“I am running for the ACOVSD Board of Education because I believe our young people are the most valuable asset of our county – they are the future. I advocate for students and for the teachers who hold their futures in their hands, and I hope to make a positive difference in the educational process for our students.”
Incumbent board member John Lewis says he believes the district will have unexpected opportunities and challenges arise from the closing of the county’s two power plants.
“County residents will have an opportunity to reinvent their communities as grants become available for infrastructure and job training,” said Lewis. “Our schools will be challenged with being responsive to the needs of new and prospective business and industry, and supporting efforts to expand employment opportunities in the area.”
Lewis says his love for Adams County and his concern for all the residents in the community motivated him to seek a seat on the school board.
“Our schools are both the anchor of our community and the key to our future prosperity,” he says. “I am happy to serve as a member of the Board to give back to the community that has given me so much.”
Shipley also believes that the closing of the county’s power plants and the forecasted funding reductions will represent a major challenge for the district.
“The large geographical size of our district presents diverse communities with varying needs,” she says. “It is important to give each attendance area what they need in order to be successful.”
Reed says the district does work to address the challenge of student differences by providing multiple educational options.
“We give our students different choices – they can go to college or into a technical field after graduating from the CTC, the high school, or the virtual online school, ” he says, “Some of our students are challenged to go far beyond the boundaries of high school, while others choose to join the workforce right after graduation.”
Declining enrollment is another of the district’s major challenges, according to Lewis, who says the OVSD student population decreased by three percent between 2012 and 2017.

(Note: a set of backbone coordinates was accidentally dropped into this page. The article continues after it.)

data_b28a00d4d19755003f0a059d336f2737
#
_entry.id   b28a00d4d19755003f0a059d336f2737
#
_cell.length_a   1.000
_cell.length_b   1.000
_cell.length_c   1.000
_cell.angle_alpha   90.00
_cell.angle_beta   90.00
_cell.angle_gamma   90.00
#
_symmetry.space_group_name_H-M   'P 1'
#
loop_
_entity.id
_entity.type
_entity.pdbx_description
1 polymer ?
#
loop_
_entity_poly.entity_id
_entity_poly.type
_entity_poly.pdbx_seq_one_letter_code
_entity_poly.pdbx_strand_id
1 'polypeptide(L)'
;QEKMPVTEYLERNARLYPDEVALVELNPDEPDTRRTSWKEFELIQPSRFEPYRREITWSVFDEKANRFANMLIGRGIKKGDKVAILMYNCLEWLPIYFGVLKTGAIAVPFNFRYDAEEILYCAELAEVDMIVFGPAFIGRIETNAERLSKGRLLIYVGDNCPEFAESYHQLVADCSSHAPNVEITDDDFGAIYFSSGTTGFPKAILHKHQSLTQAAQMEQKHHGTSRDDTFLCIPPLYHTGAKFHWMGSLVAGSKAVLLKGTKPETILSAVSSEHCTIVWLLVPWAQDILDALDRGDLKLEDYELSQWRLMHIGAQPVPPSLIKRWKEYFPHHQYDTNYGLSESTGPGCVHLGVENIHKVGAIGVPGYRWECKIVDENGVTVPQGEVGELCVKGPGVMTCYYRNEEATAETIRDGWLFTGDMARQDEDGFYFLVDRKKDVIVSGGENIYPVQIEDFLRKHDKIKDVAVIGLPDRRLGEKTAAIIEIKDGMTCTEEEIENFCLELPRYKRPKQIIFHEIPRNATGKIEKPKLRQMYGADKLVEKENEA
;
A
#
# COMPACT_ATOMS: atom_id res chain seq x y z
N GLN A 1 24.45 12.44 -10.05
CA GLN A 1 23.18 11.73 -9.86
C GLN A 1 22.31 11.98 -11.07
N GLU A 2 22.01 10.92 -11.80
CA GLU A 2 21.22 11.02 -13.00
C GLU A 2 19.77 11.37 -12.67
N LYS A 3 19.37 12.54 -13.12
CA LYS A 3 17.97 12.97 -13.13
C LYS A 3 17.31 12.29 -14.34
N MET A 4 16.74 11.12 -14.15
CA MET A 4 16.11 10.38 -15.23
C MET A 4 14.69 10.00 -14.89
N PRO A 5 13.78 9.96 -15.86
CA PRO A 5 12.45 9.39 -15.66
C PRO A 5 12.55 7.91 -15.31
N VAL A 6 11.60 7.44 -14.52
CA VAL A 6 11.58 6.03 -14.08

“Because our district is heavily state funded, declining enrollment makes funding increases unlikely in the face of increasing costs,” Lewis says. “Responsible spending has left the district with reserves to maintain services for a few years, but it will be challenging to add services to address academic needs while maintaining a positive balance in years to come.”
Misperception, says Davenport, is an issue she would like to see the district address.
“There is a perception that being from Adams County is a handicap,” she says. “We need to change our attitude and our standards – that will be our most challenging hurdle.”
Candidate Riley agrees.
“We need to improve our perception beyond our district,” he says, “For decades this community has instilled a strong work ethic, quality of work, and values into our children, and I know that we have the potential to be the model that other districts follow.”
Riley also says the district should find ways to “implement changes” more quickly: “Technology changes daily, and we need to move fast to keep up with this digital age because better access to technology will help our kids be prepared for tomorrow’s workforce.”
Another of the district’s challenges, according to candidate Campbell, is the high percentage of young students who come to preschool and kindergarten unprepared for learning to read.
“Reading is vitally important as the foundation for all learning,” says Campbell. “The state has placed a large emphasis on reading achievement by the end of third grade, and in the 2016-17 school year our district scored 66.8 while the state average was 63. We have a way to go, but each year is marked by improvement.”
According to Campbell, students not on track in reading are taught by teachers with a Reading Endorsement, they are provided tutors and intervention services, made possible by Title 1 and Disadvantaged Pupils Funds, to try and fill the gap.
Asked what they believe the district has done well (and not so well) over the past five years, Shipley said that improved access to technology and the increasing number of devices the district has made available to both students and teachers is a positive initiative. She also praised the 40 Developmental Assets the district has adopted to address the emotional and social needs of a children.
“We must continue extensive alignment projects to address the changes of the Ohio Learning Standards, and the selection and purchase of new student resources such as textbooks and software to address the revised standards.”
Riley praised the district’s efforts to be fiscally responsible, pointing out that the system has consistently operated in the black.